|by Michael "SKYMTL" Hoenig | January 5, 2009|
Of Parallel Processing and CUDA
Of Parallel Processing and CUDA
What is CUDA?
Nvidia has this to say about their CUDA architecture:
CUDA is a software and GPU architecture that makes it possible to use the many processor cores (and eventually thousands of cores) in a GPU to perform general-purpose mathematical calculations. CUDA is accessible to all programmers through an extension to the C and C++ programming languages for parallel computing.
To put that into layman’s terms it means that we will now be able to take advantage of the massive potential offered by current GPU architectures in order to speed up certain tasks. In essence, CUDA should be able to take a task like video transcoding which takes hours on a quad core CPU and perform that same operation in a matter of minutes on a GPU. Not all applications can be transferred to the GPU but those that do will supposedly see an amazing jump in performance.
We could go on and on about CUDA but before we go into some of the applications it can be used in, we invite you to visit Nvidia’s CUDA site: CUDA Zone - resource for C developers of applications that solve computing problems
Folding @ Home
By now, many of you know what Stanford University’s Folding @ Home is since it is the most widely used distributed computing program around right now. While in the past it was only ATI graphics cards that were able to fold, Nvidia has taken up the flag as well and will be using the CUDA architecture to make this application available to their customers. From the information we have from Nvidia, a single GTX 280 graphics card could potentially take the place of an entire folding farm of CPUs in terms of folding capabilities.
In today’s high tech world mobile devices have given users the capability to bring their movie collections with them on the go. To this end, consumers need to have a quick and efficient way of transferring their movies from one device to another. From my experience, this can be a pain in the butt since it seems like every device from a Cowon D2 to an iPod needs a different resolution, bitrate and compression to look the best possible. Even a quad core processor can take hours to transcode a movie and that just isn’t an option for many of us who are on the go.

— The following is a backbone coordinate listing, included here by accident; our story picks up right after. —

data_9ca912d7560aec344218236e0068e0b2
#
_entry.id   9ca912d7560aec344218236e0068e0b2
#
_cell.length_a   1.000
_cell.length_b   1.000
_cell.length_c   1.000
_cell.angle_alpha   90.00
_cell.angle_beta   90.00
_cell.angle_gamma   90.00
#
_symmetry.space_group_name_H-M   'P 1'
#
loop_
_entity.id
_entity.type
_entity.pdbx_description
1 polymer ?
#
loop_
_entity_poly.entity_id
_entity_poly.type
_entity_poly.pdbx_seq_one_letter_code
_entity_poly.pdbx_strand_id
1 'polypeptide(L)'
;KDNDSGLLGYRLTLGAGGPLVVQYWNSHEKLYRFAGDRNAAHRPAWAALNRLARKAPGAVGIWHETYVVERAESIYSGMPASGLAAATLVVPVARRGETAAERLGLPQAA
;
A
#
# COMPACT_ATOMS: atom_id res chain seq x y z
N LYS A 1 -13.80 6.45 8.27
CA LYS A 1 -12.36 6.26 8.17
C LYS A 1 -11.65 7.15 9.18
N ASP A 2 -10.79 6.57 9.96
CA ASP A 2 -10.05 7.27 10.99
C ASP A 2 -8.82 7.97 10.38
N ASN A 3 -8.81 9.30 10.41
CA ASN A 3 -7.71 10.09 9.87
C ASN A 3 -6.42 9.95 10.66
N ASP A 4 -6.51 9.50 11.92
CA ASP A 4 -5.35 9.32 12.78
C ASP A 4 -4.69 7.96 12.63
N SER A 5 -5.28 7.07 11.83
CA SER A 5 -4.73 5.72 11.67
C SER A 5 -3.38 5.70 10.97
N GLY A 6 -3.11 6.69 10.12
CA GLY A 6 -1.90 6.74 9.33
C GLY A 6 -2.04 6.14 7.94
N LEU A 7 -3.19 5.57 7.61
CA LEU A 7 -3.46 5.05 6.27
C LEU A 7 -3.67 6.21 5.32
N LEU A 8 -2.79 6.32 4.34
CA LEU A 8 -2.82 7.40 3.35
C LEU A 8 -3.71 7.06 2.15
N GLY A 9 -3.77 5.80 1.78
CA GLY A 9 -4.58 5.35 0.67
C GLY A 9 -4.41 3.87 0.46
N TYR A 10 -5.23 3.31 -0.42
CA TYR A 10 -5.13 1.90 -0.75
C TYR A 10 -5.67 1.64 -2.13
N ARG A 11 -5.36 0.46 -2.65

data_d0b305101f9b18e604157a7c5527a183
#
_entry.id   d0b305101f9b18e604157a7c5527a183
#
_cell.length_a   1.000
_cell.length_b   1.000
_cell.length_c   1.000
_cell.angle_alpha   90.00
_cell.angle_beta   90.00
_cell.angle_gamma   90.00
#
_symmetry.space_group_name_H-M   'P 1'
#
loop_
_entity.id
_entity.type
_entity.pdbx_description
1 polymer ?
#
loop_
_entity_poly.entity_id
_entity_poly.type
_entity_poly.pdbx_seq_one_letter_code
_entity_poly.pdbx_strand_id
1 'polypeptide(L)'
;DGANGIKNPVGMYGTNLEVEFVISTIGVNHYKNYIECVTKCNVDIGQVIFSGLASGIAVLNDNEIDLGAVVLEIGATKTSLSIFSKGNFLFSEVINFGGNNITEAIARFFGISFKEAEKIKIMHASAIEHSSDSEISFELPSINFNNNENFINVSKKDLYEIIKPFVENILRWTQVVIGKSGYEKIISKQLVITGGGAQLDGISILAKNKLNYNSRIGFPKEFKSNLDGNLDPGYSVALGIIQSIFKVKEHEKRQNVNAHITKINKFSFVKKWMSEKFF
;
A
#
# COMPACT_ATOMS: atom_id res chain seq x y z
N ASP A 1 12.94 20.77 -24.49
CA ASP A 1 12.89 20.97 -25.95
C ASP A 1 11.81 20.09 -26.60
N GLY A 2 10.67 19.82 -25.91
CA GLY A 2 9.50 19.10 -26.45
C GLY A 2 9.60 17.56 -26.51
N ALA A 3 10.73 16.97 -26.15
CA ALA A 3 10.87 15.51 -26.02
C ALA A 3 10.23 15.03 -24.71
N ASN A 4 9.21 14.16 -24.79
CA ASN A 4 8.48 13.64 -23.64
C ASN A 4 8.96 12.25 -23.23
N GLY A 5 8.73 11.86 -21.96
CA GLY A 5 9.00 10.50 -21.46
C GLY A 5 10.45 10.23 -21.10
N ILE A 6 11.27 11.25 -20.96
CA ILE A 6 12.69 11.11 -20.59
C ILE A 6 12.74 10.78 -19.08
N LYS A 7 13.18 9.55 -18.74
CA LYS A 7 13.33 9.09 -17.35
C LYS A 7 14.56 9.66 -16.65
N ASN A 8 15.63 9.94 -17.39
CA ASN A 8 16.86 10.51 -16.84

To streamline this process for us, Nvidia has teamed up with Elemental Technologies to offer a video transcoding solution which harnesses the power available from the GTX’s 240 processors. The BadaBOOM Media Converter they will be releasing can take a transcoding process which took up to six hours on a quad core CPU and streamline it into a sub-40 minute timeframe. This also frees up your CPU to work on other tasks.
If these promises are kept, this may be one of the most-used CUDA applications even though it will need to be purchased (pricing is not determined at this point).
About two years ago there were many industry insiders who predicted that physics implementation would be the next Big Thing when it came to new games. With the release of their PhysX PPU, Ageia brought to the market a stand-alone physics processor which had the potential to redefine gaming. However, the idea of buying a $200 physics card never appealed to many people and the unit never became very popular with either consumers or game developers. Fast forward to the present time and Nvidia now has control over Ageia’s PhysX technology and will be putting it to good use in their all their cards featuring a unified architecture. This means that PhysX suddenly has an installed base numbering in the tens of millions instead of the tiny portion who bought the original PPU. Usually, a larger number of potential customers means that developers will use a technology more often which will lead to more titles being developed for PhysX.
Since physics calculations are inherently parallel, the thread dispatcher in the unified shader architecture is able to shunt these calculations to the appropriate texture processing cluster. This means a fine balancing act must be done since in theory running physics calculations can degrease rendering performance of the GPU. However, it seems like Nvidia is working long and hard to get things balanced out properly so turning up in game physics will have a minimal affect on overall graphics performance.
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